The motto of The Big Issue is “helping people help themselves”, and it indeed gives thousands of rough sleepers a living, a leg up into the rental market, and the chance to chat to the rest of us. And it is a great read — this issue Leonardo DiCaprio and The Wolf of Wall Street jostle for space with what’s wrong with Facebook and images by the world’s best wildlife photographers.

By the end of my shift, my feet ached and I was hot, hungry and thirsty. But even though it had been a dud sale day, I hadn’t wasted my time. Meeting stoic Mick and watching his unflagging persistence was an inspiration. As I undid the vest and handed him back all my mags, minus one, I turned my eyes heavenward once again and offered a silent word of thanks that I don’t make my living as a street vendor.

So if you see Mick and his mates this week, or any week, please buy a magazine and give them the chance to help themselves. I guarantee, there’s no tougher job in town.

8
  • 1
    Matt Hardin
    Posted Tuesday, 4 February 2014 at 2:20 pm | Permalink

    Instead of selling Big Issues and grandstanding bot how tough it all is, perhaps Australia’s CEOs and management class could:

    -divert productivity gains to increased employment rather than enormous executive salaries and obscene profits;
    -take less money for themselves and leave more money to employ locals instead of off shoring jobs and/or
    -stop employing accountants to minimise their tax and allow government services to be adequately funded.

    By the way what happened to the regular vendor for that site if consistency is a big factor in sales? Was he compensated for losing a day’s pay so a CEO could feel good about herself?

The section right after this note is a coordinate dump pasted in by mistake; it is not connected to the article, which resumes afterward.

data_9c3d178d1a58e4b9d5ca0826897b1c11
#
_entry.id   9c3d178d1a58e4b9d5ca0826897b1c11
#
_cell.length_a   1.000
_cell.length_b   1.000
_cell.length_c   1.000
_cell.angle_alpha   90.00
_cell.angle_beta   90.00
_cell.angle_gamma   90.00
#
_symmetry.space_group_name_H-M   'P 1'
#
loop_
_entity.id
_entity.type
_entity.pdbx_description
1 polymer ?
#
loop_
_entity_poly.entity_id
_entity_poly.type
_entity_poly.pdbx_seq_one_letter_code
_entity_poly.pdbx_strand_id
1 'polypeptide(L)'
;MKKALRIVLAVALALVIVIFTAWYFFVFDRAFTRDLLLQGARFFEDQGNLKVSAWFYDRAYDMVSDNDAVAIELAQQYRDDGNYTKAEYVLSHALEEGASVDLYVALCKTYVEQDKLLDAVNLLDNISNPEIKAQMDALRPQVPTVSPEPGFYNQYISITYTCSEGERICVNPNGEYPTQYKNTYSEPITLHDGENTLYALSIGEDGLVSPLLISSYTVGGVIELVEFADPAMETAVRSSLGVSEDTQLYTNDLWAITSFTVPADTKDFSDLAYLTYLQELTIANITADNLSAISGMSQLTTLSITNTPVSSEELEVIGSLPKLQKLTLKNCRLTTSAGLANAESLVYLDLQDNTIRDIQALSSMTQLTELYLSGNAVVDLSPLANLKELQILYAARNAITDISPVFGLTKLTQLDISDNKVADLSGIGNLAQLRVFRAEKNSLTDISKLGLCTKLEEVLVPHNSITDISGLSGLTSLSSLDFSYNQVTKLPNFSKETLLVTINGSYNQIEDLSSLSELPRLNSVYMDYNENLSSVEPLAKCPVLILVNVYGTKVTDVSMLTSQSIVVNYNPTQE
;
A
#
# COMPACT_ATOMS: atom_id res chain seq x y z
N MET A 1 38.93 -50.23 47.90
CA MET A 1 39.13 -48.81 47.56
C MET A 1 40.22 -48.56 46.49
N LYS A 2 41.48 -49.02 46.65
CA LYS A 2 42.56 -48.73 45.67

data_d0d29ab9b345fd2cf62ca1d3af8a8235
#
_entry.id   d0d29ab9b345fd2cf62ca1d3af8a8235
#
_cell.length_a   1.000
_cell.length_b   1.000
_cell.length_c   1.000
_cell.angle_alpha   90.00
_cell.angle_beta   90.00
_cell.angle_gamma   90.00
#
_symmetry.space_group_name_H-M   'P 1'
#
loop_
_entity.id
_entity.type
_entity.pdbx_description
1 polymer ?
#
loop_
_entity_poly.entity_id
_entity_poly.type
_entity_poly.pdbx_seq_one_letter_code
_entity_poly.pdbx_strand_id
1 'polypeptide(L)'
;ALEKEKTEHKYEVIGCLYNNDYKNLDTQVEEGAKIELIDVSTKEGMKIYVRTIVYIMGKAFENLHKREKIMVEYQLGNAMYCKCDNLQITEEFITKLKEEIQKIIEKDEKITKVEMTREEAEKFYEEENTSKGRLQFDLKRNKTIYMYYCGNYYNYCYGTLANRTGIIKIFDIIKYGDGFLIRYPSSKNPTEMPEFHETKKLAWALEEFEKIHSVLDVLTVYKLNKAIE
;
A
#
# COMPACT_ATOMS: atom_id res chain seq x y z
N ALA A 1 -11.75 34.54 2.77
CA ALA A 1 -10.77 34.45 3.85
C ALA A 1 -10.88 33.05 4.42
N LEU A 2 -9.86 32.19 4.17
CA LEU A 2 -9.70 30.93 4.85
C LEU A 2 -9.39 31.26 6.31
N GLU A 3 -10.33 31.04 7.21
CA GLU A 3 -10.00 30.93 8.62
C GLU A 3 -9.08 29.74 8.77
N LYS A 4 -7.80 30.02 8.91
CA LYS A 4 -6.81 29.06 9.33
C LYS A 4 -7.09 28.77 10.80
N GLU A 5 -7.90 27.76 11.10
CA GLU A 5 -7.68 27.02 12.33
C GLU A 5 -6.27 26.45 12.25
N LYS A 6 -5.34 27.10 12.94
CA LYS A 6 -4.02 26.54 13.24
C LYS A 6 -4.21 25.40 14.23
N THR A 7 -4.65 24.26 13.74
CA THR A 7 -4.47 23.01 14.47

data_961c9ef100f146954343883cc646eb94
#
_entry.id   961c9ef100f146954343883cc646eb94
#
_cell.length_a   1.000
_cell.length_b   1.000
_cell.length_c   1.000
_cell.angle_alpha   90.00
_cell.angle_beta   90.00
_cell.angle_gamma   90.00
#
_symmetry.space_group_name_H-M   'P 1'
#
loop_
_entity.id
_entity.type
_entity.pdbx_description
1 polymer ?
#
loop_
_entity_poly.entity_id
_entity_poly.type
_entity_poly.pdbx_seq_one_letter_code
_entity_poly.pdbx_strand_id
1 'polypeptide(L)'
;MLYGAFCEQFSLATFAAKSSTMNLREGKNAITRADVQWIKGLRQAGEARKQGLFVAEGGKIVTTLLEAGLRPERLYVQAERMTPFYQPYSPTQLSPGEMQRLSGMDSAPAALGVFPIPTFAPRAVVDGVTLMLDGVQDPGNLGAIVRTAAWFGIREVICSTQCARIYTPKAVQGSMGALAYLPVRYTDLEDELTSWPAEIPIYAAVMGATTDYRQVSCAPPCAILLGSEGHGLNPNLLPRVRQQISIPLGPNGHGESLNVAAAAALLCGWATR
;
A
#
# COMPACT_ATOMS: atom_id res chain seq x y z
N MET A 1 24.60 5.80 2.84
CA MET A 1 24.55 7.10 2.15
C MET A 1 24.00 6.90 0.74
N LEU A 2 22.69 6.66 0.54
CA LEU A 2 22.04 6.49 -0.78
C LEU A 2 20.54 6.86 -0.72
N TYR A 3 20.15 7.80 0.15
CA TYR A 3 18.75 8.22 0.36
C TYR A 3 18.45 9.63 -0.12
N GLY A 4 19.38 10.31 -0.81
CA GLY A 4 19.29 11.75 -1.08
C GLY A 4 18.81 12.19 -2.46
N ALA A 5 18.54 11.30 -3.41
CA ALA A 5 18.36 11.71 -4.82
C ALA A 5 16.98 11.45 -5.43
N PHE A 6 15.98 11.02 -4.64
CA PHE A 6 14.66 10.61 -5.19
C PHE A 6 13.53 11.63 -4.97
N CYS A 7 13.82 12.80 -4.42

• 2
    Adeline Teoh
    Posted Tuesday, 4 February 2014 at 3:12 pm | Permalink

    Consistency is a big factor for me because I like to stop for a chat, but it also means I sometimes walk by vendors who are new to the pitch.

    @Matt The author already said the regular vendor didn’t want to be involved. I often buy from her (or Ed who sells on Wynyard St) and she is quite shy. It might’ve been a better exercise if Vivienne joined a vendor at their usual spot, but there’s no need to be cynical and nasty about it.

  • 3
    Matt Hardin
    Posted Tuesday, 4 February 2014 at 3:25 pm | Permalink

    I read the article and understood that that the regular vendor did not want to be involved. My point is that she was displaced for a day for a publicity exercise and I want to know if she was compensated. For that day her sales were likely to be significantly lower. She may have lost 20% of her income for the week for a publicity exercise.

    How would you feel as an employee or franchisee to be docked 20% of your pay for a week so they could advertise?

    @Adeline I really don’t know what you mean by nasty and cynical unless you think that that sharing the wealth generated in Australia’s economic boom fairly would probably do more good than standing in the sun for 90 minutes and then musing how the poor have it tough.

  • 4
    Tarquin Biscuitbarrel
    Posted Tuesday, 4 February 2014 at 4:36 pm | Permalink

    Just nauseating.

  • 5
    Adeline Teoh